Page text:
Calling a function seems to imply that you are invoking a runtime operation in a programming language, which will execute an abstraction to figure out the results of what a function does. Function application seems more like a generalized term to use when we'd like to talk about... function application... at any time, e.g.: at compile-time, syntactically, or mathematically.
Function application may also refer to
apply. Historically in various programming languages,
apply is a higher-order function that takes a function reference, an argument list, and whose result should be f(argument list).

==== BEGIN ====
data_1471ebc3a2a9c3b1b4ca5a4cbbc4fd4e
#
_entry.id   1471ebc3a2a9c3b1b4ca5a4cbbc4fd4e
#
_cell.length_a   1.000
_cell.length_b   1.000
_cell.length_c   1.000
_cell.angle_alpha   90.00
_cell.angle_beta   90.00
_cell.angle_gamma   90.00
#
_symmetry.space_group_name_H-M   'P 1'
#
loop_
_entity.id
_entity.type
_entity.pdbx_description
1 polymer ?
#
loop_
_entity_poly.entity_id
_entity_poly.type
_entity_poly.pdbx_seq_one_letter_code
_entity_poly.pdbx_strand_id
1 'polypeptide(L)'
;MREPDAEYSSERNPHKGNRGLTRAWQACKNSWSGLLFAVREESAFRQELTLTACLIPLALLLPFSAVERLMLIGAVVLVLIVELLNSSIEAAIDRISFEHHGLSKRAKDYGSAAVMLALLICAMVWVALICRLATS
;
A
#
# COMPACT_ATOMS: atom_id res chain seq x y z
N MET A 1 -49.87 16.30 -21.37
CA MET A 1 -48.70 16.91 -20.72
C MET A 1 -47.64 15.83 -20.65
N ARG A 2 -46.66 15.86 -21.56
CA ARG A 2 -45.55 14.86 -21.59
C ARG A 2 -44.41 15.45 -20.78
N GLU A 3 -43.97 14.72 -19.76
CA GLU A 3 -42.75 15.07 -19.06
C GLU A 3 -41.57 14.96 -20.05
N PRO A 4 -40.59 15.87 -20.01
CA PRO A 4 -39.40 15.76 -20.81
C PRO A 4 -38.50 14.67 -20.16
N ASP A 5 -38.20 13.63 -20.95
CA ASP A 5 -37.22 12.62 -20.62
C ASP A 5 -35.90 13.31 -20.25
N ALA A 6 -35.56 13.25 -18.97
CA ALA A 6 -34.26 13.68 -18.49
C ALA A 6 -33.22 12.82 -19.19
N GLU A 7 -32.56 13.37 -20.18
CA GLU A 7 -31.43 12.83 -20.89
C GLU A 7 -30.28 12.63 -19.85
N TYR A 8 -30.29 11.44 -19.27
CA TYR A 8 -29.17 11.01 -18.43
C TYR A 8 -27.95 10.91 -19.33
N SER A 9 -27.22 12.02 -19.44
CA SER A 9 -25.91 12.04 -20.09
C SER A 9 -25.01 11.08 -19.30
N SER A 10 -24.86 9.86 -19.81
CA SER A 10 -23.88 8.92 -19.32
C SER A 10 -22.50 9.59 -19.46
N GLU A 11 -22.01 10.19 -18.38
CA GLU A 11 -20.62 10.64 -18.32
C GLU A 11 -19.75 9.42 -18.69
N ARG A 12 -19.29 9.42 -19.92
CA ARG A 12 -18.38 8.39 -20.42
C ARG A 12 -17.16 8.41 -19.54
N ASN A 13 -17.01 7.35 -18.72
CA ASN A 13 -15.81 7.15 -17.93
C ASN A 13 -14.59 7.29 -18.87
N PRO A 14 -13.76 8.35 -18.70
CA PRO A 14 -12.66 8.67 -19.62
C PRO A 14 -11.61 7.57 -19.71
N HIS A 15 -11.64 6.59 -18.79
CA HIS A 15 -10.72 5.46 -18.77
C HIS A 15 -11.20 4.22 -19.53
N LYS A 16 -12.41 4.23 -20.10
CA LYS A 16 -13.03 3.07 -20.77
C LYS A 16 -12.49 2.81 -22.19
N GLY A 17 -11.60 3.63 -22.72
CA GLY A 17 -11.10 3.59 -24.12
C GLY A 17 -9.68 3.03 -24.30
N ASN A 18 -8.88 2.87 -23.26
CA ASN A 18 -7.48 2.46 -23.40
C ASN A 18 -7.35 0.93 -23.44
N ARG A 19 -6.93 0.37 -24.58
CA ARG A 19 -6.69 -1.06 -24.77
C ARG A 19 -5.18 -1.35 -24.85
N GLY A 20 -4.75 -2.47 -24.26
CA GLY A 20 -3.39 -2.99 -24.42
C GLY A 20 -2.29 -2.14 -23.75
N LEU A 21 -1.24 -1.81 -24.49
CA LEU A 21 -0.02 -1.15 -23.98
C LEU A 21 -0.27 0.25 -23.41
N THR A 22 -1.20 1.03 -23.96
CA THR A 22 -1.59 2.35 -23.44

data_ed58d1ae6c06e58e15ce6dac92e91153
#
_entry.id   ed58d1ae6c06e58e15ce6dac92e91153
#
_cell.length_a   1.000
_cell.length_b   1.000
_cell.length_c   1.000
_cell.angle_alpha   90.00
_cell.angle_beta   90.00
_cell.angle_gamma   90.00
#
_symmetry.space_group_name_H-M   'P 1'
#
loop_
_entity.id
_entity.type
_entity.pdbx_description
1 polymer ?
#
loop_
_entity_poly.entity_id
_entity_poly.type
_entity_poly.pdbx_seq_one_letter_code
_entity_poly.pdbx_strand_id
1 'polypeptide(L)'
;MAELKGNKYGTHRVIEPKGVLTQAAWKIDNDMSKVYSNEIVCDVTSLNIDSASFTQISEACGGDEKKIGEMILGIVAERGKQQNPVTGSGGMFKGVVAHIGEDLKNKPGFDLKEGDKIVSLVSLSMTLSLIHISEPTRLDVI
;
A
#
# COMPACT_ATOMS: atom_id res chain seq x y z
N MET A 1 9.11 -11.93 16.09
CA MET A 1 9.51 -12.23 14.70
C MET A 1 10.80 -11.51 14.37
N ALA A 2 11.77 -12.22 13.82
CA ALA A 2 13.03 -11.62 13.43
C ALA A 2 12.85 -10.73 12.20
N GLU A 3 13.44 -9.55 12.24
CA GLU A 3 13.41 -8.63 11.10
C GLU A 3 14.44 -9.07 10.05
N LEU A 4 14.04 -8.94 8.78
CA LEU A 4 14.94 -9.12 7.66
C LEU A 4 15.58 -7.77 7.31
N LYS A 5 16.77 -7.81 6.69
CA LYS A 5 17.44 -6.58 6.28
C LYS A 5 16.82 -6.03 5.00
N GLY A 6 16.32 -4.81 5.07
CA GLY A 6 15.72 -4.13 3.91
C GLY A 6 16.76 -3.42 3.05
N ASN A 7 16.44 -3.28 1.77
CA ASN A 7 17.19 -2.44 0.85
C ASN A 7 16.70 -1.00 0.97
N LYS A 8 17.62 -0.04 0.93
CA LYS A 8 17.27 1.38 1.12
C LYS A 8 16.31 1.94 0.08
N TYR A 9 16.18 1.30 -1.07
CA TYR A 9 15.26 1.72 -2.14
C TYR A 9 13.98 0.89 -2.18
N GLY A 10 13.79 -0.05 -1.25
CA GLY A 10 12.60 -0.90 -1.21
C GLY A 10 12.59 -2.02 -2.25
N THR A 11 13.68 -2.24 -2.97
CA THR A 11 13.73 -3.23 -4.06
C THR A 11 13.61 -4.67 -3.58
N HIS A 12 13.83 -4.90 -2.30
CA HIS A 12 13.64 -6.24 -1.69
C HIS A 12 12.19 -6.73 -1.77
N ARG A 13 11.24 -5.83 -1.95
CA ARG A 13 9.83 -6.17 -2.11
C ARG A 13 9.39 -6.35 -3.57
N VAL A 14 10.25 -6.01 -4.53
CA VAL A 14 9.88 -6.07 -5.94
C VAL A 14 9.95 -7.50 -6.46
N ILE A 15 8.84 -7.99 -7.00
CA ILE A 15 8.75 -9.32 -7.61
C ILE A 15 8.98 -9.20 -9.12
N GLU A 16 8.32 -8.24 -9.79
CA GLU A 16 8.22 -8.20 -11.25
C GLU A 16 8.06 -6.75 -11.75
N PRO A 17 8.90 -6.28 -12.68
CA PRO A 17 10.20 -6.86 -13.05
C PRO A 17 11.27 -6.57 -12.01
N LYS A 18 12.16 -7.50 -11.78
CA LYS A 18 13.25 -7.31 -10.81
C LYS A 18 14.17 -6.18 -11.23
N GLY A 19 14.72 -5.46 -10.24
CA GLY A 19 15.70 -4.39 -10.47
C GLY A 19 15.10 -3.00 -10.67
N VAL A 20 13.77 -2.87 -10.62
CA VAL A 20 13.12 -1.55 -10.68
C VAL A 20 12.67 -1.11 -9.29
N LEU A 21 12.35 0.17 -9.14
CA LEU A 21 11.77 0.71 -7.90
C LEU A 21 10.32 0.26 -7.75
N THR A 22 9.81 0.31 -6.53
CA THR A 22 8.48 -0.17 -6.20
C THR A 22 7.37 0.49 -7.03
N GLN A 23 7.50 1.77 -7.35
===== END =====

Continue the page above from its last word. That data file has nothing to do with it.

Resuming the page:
In Haskell, function application most likely refers to currying a function by one argument. In Haskell, all you need are spaces to represent function application (the
$ operator does nothing but change the precedence/grouping, to allow less parentheses; as opposed to LISP). Contrast this with the "normal" notation we learn in basic algebra and use in non-functional programming, where
f(a,b,c) represents the function f applied to arguments
a,b,c. I don't think you'd use the term "call a function" unless you were dealing with an abstraction that actually called functions; which I'm not even sure Haskell has. Haskell might for example have an abstraction which reduces functions by pattern-matching... or using "call a function" might be reasonable in Haskell.